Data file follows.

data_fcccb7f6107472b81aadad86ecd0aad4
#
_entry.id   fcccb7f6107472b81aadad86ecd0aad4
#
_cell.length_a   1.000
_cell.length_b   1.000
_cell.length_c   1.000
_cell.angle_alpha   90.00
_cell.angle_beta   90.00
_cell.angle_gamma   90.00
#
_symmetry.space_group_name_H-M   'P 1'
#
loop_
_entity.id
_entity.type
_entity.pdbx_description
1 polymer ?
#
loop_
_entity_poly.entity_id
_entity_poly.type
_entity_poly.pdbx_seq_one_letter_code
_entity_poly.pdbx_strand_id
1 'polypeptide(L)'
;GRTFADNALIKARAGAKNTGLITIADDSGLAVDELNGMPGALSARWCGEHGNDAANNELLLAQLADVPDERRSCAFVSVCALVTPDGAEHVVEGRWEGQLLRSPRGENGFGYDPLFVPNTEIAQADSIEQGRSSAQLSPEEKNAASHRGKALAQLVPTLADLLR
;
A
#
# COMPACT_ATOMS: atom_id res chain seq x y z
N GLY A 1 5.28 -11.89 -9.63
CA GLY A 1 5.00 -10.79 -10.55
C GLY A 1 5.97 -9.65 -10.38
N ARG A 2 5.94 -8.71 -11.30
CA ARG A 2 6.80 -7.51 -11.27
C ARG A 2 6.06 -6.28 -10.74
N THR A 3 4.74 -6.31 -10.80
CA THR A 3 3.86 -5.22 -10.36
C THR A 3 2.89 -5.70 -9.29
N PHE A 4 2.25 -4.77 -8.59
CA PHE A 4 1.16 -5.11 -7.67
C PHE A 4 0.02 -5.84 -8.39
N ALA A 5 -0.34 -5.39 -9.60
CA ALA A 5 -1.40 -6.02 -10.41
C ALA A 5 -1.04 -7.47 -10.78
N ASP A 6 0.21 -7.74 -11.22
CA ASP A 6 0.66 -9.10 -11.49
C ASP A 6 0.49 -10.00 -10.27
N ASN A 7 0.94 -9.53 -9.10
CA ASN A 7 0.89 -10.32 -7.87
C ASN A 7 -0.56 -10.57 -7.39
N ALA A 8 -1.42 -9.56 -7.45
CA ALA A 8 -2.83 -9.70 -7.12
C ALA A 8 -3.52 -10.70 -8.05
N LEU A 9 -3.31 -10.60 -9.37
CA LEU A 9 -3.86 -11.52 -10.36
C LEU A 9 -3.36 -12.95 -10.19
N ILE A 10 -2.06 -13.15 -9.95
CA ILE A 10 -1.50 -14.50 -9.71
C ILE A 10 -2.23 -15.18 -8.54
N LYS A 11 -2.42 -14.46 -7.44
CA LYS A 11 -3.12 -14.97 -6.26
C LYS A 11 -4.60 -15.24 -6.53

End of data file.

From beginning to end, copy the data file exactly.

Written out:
data_fcccb7f6107472b81aadad86ecd0aad4
#
_entry.id   fcccb7f6107472b81aadad86ecd0aad4
#
_cell.length_a   1.000
_cell.length_b   1.000
_cell.length_c   1.000
_cell.angle_alpha   90.00
_cell.angle_beta   90.00
_cell.angle_gamma   90.00
#
_symmetry.space_group_name_H-M   'P 1'
#
loop_
_entity.id
_entity.type
_entity.pdbx_description
1 polymer ?
#
loop_
_entity_poly.entity_id
_entity_poly.type
_entity_poly.pdbx_seq_one_letter_code
_entity_poly.pdbx_strand_id
1 'polypeptide(L)'
;GRTFADNALIKARAGAKNTGLITIADDSGLAVDELNGMPGALSARWCGEHGNDAANNELLLAQLADVPDERRSCAFVSVCALVTPDGAEHVVEGRWEGQLLRSPRGENGFGYDPLFVPNTEIAQADSIEQGRSSAQLSPEEKNAASHRGKALAQLVPTLADLLR
;
A
#
# COMPACT_ATOMS: atom_id res chain seq x y z
N GLY A 1 5.28 -11.89 -9.63
CA GLY A 1 5.00 -10.79 -10.55
C GLY A 1 5.97 -9.65 -10.38
N ARG A 2 5.94 -8.71 -11.30
CA ARG A 2 6.80 -7.51 -11.27
C ARG A 2 6.06 -6.28 -10.74
N THR A 3 4.74 -6.31 -10.80
CA THR A 3 3.86 -5.22 -10.36
C THR A 3 2.89 -5.70 -9.29
N PHE A 4 2.25 -4.77 -8.59
CA PHE A 4 1.16 -5.11 -7.67
C PHE A 4 0.02 -5.84 -8.39
N ALA A 5 -0.34 -5.39 -9.60
CA ALA A 5 -1.40 -6.02 -10.41
C ALA A 5 -1.04 -7.47 -10.78
N ASP A 6 0.21 -7.74 -11.22
CA ASP A 6 0.66 -9.10 -11.49
C ASP A 6 0.49 -10.00 -10.27
N ASN A 7 0.94 -9.53 -9.10
CA ASN A 7 0.89 -10.32 -7.87
C ASN A 7 -0.56 -10.57 -7.39
N ALA A 8 -1.42 -9.56 -7.45
CA ALA A 8 -2.83 -9.70 -7.12
C ALA A 8 -3.52 -10.70 -8.05
N LEU A 9 -3.31 -10.60 -9.37
CA LEU A 9 -3.86 -11.52 -10.36
C LEU A 9 -3.36 -12.95 -10.19
N ILE A 10 -2.06 -13.15 -9.95
CA ILE A 10 -1.50 -14.50 -9.71
C ILE A 10 -2.23 -15.18 -8.54
N LYS A 11 -2.42 -14.46 -7.44
CA LYS A 11 -3.12 -14.97 -6.26
C LYS A 11 -4.60 -15.24 -6.53